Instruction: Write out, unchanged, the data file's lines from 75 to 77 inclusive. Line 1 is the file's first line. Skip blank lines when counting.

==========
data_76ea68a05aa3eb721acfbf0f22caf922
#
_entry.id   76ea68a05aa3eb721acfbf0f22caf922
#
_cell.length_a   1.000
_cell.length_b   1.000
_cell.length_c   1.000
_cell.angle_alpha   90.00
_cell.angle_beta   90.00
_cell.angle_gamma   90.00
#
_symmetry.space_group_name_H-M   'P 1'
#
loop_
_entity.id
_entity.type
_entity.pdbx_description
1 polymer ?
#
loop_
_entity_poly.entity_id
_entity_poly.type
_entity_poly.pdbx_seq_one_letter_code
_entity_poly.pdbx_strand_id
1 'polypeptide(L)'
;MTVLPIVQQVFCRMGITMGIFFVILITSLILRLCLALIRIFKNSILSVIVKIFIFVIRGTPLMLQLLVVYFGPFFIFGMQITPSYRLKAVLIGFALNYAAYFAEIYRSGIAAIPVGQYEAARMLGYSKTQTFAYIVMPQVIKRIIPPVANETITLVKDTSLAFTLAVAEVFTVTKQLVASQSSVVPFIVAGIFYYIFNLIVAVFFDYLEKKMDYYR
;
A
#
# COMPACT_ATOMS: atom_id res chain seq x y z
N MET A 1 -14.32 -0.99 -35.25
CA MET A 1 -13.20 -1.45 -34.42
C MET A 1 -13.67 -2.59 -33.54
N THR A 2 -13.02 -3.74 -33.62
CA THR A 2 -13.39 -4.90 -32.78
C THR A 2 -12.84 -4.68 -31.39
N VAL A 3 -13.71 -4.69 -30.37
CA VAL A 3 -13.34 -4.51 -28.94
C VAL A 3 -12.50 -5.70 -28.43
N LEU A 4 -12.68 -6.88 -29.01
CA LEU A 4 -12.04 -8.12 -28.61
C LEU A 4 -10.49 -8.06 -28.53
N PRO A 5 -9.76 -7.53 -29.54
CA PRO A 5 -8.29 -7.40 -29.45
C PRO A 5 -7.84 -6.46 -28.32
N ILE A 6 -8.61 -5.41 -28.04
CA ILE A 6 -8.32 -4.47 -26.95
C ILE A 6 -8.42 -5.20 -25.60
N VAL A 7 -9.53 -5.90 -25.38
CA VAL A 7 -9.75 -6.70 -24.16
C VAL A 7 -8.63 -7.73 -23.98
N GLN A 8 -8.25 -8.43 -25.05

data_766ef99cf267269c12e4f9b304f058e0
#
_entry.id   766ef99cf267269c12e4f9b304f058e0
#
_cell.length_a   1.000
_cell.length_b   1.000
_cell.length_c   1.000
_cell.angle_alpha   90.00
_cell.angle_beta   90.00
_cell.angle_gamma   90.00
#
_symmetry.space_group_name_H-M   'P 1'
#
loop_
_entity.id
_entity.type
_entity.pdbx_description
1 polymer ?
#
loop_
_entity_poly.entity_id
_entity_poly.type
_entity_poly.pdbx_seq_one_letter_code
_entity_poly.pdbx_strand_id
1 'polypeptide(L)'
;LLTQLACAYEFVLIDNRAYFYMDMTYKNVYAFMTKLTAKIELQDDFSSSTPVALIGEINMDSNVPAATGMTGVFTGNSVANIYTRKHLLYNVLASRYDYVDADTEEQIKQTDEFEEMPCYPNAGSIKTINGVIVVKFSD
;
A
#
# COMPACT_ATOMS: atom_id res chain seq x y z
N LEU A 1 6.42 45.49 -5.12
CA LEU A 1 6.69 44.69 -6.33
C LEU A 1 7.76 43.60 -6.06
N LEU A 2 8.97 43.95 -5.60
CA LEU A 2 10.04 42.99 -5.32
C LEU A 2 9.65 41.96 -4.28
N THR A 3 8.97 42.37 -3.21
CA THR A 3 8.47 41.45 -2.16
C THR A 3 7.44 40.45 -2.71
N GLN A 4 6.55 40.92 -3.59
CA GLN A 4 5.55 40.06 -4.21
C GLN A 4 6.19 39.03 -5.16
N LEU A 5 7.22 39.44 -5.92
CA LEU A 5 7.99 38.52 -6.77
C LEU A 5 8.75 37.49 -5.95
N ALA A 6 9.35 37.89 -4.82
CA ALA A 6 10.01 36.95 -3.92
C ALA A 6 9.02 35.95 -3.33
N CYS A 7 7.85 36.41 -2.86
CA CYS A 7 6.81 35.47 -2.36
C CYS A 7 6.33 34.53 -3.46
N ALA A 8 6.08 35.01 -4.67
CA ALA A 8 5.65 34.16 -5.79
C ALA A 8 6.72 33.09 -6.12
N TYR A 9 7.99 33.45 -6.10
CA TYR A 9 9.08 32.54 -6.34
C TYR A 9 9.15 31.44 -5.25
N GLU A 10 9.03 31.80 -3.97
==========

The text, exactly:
_entity_poly.pdbx_seq_one_letter_code
_entity_poly.pdbx_strand_id
1 'polypeptide(L)'